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Welcome to STop, the Seattle Times Opinion blog where our editorial writers and editors share their evolving thoughts on a variety of issues. STop is a place where opinion writers and readers can exchange views and readers can learn more about how editorial positions are formed.

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August 03, 2005

Iraqi Women Lobby Here

The Foundation for the Defense of Democracies, a advocacy group partly funded with U.S. government money, has sent out a press release in support of rights for Iraqi women. Basically it is raising the alarm that the provisional constitution about to be adopted declares that the source of Iraqi law is Islam, and that women are not guaranteed rights equal to men’s.

I have several problems with this. The first is the Foundation, which, in accepting State Department and USAID money, blurs its identity. Is it a private foundation or is it an arm of the government? If it is the government, then it is using taxpayer money to lobby itself. This problem is one reason why government should not fund advocacy groups.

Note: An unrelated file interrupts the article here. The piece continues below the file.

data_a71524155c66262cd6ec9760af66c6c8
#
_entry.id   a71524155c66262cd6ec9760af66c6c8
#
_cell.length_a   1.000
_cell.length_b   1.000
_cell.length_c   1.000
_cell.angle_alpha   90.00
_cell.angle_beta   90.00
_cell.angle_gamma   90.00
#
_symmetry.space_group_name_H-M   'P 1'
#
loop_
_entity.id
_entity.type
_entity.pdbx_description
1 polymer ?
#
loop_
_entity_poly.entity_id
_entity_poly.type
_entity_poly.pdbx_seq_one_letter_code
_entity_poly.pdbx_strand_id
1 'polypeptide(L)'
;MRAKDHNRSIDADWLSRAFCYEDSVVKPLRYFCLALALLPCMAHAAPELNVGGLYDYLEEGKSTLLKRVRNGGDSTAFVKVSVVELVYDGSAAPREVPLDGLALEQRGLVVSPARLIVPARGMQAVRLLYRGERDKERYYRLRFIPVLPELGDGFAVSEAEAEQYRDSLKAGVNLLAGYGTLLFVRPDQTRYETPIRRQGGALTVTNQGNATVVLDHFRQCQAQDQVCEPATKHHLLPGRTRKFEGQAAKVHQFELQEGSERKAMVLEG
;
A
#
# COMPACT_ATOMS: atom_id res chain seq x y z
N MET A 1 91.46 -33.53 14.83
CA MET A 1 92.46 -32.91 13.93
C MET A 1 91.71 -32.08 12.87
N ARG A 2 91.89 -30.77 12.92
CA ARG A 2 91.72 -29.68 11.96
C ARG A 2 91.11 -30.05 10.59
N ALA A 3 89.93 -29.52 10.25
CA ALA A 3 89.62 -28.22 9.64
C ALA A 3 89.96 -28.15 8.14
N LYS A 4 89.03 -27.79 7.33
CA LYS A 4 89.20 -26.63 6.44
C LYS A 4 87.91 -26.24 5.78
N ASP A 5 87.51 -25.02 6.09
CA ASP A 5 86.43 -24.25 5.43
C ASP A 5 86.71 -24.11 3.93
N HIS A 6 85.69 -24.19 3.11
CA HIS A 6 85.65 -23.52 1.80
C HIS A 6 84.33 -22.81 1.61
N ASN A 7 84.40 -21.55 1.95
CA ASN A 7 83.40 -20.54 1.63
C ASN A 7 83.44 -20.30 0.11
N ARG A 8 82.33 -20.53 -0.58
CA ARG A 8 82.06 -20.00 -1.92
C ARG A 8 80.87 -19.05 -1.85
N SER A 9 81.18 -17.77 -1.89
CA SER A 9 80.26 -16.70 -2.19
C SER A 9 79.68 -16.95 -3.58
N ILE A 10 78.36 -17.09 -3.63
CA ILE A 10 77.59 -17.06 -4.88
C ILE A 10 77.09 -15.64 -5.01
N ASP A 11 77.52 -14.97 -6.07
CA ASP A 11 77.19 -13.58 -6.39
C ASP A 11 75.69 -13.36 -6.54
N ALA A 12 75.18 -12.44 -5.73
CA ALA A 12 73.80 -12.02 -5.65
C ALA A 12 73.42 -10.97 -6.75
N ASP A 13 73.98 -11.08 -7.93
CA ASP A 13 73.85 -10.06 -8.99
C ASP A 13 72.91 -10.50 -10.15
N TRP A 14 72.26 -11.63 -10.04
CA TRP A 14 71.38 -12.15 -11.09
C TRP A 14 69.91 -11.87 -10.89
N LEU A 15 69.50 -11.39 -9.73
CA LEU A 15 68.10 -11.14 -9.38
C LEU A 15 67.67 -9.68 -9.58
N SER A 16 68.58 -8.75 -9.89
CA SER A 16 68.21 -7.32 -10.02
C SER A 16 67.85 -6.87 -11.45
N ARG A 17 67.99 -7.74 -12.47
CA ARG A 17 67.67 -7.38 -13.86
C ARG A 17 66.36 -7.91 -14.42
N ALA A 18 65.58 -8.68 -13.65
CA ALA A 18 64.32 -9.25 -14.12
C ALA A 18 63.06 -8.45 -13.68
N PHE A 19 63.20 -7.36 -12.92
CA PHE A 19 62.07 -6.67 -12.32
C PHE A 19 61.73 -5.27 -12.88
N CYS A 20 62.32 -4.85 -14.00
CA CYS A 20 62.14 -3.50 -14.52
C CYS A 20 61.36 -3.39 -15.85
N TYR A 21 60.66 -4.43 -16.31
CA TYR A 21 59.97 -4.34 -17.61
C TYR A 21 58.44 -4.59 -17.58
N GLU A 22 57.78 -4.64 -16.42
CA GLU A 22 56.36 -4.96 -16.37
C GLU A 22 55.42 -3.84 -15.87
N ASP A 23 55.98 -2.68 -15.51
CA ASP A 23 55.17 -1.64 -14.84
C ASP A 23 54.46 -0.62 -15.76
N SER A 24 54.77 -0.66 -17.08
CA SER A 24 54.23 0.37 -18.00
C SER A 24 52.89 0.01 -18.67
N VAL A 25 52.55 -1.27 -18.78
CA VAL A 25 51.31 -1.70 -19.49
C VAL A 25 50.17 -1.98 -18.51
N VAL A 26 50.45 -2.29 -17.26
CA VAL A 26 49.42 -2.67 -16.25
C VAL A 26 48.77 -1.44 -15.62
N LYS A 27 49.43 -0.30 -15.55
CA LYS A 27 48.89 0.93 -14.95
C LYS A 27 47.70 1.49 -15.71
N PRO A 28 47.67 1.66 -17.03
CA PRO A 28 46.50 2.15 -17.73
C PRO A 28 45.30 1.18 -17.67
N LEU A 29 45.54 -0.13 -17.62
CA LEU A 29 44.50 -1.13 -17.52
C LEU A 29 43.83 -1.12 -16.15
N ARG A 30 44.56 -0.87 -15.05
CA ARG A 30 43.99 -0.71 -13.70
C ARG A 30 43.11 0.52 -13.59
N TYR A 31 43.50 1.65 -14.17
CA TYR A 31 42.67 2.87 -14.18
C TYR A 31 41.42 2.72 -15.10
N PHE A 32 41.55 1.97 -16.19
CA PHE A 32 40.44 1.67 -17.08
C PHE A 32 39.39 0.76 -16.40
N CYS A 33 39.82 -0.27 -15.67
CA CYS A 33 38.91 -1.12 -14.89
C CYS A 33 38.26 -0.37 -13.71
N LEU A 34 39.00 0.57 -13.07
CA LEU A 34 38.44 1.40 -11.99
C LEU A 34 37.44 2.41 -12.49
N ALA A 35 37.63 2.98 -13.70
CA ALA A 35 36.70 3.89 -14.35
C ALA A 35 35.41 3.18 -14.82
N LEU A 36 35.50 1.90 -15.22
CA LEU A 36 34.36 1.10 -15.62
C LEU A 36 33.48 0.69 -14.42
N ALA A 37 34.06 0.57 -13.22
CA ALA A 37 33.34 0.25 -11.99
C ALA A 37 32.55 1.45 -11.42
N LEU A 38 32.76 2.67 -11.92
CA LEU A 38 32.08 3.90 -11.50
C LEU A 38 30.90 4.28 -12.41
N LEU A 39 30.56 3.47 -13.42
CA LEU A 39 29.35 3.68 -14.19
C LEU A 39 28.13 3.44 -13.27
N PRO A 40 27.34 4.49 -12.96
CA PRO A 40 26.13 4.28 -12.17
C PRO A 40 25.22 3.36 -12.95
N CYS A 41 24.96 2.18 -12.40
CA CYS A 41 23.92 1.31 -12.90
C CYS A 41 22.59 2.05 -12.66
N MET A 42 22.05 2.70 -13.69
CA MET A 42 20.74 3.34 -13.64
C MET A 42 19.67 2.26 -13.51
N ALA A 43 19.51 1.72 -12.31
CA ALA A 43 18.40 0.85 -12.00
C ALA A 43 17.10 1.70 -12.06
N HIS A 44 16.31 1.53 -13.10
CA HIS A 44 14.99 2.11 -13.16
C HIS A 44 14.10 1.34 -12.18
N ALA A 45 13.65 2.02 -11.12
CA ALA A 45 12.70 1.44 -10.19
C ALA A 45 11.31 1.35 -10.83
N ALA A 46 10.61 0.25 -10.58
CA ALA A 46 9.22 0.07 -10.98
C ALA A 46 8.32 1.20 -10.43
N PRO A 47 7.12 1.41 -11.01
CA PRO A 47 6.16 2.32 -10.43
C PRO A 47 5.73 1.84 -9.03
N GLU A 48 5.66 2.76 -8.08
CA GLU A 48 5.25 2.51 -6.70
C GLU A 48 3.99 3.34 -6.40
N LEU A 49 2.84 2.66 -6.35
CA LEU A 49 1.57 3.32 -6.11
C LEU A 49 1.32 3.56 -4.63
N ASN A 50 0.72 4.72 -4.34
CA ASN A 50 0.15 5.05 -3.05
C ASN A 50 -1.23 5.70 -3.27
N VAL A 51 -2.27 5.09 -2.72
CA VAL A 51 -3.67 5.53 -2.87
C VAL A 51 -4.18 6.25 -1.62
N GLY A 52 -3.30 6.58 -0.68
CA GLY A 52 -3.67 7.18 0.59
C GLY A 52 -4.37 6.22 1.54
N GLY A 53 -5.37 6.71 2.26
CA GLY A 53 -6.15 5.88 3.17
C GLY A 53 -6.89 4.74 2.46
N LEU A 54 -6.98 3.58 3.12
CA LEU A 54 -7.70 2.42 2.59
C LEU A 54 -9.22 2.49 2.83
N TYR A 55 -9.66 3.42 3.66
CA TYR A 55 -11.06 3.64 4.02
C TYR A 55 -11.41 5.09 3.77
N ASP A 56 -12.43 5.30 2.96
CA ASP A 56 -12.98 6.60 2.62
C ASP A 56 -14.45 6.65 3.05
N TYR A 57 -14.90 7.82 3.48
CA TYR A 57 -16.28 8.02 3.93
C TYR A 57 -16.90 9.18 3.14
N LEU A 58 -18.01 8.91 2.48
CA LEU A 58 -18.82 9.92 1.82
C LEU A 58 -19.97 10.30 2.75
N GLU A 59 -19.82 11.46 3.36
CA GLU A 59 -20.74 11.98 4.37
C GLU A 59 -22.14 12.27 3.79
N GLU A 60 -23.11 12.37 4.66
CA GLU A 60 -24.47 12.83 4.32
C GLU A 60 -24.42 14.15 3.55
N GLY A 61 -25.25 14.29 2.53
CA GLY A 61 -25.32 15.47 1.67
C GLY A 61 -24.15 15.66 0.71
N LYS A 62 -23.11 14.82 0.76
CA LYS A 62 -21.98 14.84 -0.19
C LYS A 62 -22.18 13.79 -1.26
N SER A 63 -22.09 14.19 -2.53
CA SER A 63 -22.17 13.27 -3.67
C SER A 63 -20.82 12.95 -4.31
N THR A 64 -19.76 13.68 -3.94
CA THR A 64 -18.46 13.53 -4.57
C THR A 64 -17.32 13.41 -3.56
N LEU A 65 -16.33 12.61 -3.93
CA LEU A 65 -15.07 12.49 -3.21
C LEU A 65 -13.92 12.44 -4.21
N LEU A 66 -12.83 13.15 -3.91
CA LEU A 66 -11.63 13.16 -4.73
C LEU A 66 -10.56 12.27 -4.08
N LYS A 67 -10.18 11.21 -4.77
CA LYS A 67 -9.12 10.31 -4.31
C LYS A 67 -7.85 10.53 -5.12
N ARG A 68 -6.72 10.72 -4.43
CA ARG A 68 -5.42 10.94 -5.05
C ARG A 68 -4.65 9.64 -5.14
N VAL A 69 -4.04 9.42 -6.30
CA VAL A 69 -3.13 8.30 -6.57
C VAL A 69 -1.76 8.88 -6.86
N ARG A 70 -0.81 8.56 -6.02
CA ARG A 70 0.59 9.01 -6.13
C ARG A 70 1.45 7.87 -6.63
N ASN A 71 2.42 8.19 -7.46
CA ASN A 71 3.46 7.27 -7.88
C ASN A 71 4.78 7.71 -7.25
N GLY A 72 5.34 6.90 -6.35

This leads to the second problem, which is whether Americans have any business telling Iraqis what to put in their constitution—particularly if it is not a private foundation speaking, but the U.S. government.

The press release says a delegation of Iraqi women will be having a press conference to demand rights in Iraq’s new constitution. And where is the press conference? In Baghdad? No, it is in Washington, D.C. The Iraqi women are lobbying the occupying power.

What shall the occupying power do? Insist on women’s rights? It is what Americans believe (though, except for voting rights, we do not have an explicit guarantee of gender equality in our own Constitution.) We may cheer if the Iraqis propose an Equal Rights Amendment for their constitution, but to make that choice for them would be to exercise the prerogatives of a conqueror. And, if we do this, do we also insist on Iraqi freedom of the press? Iraqi freedom from arbitrary arrest? Iraqi freedom to bear arms? Separation of Mosque and State? Does conquest give us the right to do this?

I'm aware that the United States basically wrote the Japanese Constitution after World War II, including the famous article that forbids any offensive military capability. But offensive forces have to do with the security of other nations, and those nations had reason to be afraid of Japan. The civil rights of women in Iraq does not concern the national security of the United States, or even Kuwait.

Reply to Bruce.

 
Posted by Bruce Ramsey at August 3, 2005 02:25 PM



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